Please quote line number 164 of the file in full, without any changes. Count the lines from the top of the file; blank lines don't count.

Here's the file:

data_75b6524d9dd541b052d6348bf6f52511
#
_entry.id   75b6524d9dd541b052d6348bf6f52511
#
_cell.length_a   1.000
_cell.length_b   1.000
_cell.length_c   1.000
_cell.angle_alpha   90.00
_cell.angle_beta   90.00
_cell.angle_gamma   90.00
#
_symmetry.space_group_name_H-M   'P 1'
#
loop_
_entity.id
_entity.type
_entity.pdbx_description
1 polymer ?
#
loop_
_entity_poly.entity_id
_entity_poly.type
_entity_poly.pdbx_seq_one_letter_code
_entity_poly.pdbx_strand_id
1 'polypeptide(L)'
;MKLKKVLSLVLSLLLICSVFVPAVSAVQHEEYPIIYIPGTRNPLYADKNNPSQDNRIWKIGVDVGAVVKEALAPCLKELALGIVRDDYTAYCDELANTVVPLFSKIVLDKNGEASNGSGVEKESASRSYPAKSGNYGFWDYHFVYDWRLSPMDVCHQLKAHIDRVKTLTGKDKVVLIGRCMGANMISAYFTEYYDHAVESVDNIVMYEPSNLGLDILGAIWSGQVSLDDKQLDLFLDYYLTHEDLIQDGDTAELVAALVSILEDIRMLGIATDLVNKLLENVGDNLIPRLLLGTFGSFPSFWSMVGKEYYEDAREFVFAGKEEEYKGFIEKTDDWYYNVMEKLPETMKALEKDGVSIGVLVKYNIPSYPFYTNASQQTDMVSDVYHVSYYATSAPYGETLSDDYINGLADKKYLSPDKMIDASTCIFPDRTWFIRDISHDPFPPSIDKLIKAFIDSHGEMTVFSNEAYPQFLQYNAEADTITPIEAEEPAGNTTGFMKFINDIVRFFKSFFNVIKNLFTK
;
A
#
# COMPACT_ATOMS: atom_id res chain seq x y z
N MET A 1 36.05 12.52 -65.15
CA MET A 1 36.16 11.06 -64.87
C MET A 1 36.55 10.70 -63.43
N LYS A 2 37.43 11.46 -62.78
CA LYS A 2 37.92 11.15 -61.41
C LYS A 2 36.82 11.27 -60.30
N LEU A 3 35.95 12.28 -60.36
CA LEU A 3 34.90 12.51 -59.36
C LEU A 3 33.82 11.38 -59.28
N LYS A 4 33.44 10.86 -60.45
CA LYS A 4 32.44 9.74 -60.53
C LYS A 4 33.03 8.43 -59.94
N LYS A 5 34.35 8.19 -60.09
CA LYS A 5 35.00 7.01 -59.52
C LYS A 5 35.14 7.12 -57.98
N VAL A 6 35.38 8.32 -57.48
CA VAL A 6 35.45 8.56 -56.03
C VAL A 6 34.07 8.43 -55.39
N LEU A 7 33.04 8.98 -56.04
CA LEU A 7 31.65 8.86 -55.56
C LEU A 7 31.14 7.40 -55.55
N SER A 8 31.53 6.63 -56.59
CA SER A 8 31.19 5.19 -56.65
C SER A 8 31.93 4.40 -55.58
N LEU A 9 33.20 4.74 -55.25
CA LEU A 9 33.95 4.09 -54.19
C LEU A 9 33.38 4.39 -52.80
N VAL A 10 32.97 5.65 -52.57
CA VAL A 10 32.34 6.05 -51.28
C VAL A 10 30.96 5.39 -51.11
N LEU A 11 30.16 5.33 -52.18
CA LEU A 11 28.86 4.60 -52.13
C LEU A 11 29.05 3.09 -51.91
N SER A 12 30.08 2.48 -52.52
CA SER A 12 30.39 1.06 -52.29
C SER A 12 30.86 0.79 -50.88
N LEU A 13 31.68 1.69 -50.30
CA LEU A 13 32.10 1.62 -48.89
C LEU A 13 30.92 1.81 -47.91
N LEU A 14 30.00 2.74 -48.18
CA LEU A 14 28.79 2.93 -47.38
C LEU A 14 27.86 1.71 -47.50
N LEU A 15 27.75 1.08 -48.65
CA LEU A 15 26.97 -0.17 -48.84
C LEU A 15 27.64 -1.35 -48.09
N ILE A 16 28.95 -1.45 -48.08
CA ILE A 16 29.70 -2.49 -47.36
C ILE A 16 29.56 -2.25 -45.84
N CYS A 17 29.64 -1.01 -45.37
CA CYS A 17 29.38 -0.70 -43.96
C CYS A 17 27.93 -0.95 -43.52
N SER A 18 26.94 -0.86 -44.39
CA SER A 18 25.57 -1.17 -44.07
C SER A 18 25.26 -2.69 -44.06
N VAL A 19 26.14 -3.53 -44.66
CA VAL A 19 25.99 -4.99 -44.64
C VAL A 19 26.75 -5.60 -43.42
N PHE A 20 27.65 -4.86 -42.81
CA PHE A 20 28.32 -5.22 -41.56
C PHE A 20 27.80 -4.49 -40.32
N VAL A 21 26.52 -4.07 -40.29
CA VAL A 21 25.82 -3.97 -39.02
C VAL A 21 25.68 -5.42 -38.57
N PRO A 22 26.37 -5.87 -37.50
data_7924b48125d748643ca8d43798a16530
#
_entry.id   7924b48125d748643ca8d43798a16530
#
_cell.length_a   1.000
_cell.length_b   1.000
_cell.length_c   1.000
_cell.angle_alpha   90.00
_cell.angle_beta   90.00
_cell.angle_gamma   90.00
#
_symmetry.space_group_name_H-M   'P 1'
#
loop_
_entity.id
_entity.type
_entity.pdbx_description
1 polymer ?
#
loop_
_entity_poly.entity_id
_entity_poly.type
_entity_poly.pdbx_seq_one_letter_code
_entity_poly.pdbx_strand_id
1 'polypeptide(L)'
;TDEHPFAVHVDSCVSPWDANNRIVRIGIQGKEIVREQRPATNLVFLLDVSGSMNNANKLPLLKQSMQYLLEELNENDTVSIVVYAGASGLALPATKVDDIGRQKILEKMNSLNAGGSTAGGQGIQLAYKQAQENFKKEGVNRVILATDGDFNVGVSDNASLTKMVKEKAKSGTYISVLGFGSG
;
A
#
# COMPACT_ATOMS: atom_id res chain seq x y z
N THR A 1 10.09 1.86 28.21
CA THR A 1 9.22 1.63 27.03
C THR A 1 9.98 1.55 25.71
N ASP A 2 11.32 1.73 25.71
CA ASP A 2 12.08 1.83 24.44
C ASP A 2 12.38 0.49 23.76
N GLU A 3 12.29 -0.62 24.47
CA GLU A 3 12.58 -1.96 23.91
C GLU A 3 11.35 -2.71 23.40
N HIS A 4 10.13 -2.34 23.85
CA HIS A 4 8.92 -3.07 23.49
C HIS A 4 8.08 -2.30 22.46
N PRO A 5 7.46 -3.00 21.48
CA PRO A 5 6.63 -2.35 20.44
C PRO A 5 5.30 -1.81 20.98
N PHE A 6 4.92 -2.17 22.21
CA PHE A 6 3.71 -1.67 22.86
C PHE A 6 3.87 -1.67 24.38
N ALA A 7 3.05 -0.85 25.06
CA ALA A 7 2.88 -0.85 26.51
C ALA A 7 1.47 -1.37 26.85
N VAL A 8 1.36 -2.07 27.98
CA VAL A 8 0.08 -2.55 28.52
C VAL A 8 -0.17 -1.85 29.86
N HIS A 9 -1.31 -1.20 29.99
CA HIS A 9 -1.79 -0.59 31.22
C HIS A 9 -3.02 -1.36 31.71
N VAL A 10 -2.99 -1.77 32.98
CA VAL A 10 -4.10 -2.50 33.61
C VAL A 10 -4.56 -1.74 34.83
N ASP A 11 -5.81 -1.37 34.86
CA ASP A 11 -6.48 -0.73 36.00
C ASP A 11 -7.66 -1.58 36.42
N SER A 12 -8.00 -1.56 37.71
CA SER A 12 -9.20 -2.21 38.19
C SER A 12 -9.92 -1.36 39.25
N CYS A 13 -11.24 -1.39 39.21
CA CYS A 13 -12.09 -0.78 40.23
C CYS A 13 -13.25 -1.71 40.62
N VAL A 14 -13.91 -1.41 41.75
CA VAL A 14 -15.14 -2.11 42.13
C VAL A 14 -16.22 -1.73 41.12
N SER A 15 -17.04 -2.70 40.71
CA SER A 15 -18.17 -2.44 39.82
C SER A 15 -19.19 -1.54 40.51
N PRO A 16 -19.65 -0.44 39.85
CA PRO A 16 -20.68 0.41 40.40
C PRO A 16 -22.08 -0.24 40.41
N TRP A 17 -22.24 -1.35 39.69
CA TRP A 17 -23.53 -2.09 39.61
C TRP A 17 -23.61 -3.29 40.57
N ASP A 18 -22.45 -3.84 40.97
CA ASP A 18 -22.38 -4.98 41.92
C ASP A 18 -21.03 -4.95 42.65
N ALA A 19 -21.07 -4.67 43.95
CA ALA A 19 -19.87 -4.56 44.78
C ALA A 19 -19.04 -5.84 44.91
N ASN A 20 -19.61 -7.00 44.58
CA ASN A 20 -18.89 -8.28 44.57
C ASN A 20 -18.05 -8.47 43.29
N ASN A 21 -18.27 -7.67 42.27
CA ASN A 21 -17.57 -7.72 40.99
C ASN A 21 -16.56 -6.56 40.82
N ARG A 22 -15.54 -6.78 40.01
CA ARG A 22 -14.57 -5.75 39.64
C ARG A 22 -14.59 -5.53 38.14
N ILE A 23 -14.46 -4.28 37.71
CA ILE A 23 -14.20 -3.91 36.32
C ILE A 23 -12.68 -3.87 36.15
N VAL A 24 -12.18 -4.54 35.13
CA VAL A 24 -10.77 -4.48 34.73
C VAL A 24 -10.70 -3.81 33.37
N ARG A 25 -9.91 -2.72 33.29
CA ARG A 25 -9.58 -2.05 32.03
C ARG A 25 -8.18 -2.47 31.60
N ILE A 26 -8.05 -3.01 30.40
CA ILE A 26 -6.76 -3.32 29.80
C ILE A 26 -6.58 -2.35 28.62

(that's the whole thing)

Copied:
N VAL A 14 -13.91 -1.41 41.75